Lease Extensions and Enfranchisement Claims

The Right To Manage – The solution for unhappy leaseholders?

Poor maintenance and management of a property containing flats can be a common problem that leaseholders face.

24 Nov 2023

However, there is a way in which leaseholders can (assuming they qualify), as a collective, manage the property themselves and this is known as the Right to Manage under the Commonhold and Leasehold Reform Act 2002 (‘the Act’).  The Act provides leaseholders with the right to acquire the landlord’s management functions by transferring them to a company set up by them – The Right to Manage company ‘RTM Company’.

Once the RTM Company has been set up, and the requisite majority of participating leaseholders is reached, an initial notice can be served on the landlord informing them of the leaseholder’s intention to exercise the Right to Manage. This will also give a date for the management functions to transfer to the RTM Company (a minimum of 3 months from the date the counter notice is due).

The Landlord does not need to consent to the claim and can serve a counter notice rejecting the claim. However, there are limited grounds for them to do so and any rejection would need to fall within the criteria set out under the Act. If this does happen, then an application can be made to the Tribunal for determination of the claim.

Interestingly, the landlord may choose not to serve a counter notice, and if this happens, the management functions pass to the RTM Company on the date specified in the initial notice, as it would if the landlord served a counter notice accepting the claim.

Further, an Order of the Court is not required if the landlord fails to serve a counter notice in response, or if the landlord admits the claim. However, the landlord will have the right to be a member of the RTM (if they choose to be) once the RTM Company takes over the management functions.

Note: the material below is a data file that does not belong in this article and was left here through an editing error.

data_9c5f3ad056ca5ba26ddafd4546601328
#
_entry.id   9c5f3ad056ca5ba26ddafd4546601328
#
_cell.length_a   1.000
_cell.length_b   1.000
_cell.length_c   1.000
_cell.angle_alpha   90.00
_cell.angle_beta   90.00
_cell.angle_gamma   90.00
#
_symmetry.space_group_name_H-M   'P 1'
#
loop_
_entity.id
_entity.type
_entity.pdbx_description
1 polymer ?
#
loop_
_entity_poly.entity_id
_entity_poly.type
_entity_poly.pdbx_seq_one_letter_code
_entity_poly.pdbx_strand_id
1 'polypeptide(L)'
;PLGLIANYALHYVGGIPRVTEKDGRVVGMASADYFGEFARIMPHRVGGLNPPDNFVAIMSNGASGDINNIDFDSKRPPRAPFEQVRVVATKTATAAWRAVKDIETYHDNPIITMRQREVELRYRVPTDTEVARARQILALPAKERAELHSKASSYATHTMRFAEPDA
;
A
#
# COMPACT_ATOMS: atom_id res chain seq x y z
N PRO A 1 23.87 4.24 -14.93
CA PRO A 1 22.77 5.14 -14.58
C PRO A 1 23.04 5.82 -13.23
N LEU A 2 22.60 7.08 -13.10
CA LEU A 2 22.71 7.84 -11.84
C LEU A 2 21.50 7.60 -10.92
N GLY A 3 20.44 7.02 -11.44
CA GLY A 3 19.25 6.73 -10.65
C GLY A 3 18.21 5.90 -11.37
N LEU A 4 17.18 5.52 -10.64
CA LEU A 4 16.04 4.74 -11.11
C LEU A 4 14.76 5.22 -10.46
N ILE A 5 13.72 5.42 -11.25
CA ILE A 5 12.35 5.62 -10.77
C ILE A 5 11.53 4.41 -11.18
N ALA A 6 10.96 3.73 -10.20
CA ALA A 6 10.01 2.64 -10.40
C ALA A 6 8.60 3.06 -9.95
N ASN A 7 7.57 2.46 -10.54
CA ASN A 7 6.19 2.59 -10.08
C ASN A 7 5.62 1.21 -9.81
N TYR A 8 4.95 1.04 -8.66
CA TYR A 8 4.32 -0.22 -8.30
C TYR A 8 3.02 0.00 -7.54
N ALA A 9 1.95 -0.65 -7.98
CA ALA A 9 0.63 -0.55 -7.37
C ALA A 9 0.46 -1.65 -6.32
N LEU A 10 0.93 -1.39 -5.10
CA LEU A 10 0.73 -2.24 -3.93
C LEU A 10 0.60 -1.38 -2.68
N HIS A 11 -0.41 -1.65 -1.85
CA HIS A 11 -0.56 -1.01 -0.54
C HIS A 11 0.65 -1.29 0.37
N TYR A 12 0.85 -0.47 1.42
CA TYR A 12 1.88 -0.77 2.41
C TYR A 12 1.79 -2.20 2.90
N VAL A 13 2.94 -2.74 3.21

Whilst an RTM company does need to be set up, it does not mean that the leaseholders have to manage the management functions personally, they can appoint a professional management company to do so. This is particularly useful where collective leaseholders have no experience of performing management functions at a property.

There is a required minimum number of qualifying tenants in order to exercise the right and this must be equal to at least half the total number of flats in the building.  For example, if there are twelve flats in the building, at least six of the flats of the qualifying tenants must participate in the action.

If all leaseholders do not want to be part of the right to manage, then there must firstly be a notice served on all the leaseholders inviting them to participate in the claim and giving them time to confirm that they would like to exercise the right. The claim notice can then be served on the landlord a minimum of 14 days after this notice.  If this is not completed correctly then this can invalidate the claim notice.

 

M&P Commentary

Shelley Fitzpatrick, a specialist in residential lease extensions and enfranchisement, said:

“The process of Right to Manage does offer a solution to leaseholders who are unhappy with how the building as a whole is being managed. However, leaseholders do need to have careful consideration when it comes to management as managing a building can become strenuous.  Whilst the management passes to the RTM Company, no ownership passes, and all leases remain unaltered.  Therefore, the ownership of the building would remain with the landlord.

There is a lot of groundwork to be done before a notice can be served and leaseholders should make provisions early on in the process as to how the property will be managed once the function passes to the RTM Company.

I am a specialist solicitor within the area of RTM claims, lease extensions and enfranchisement. I currently act for both landlords and leaseholders in RTM claims.”

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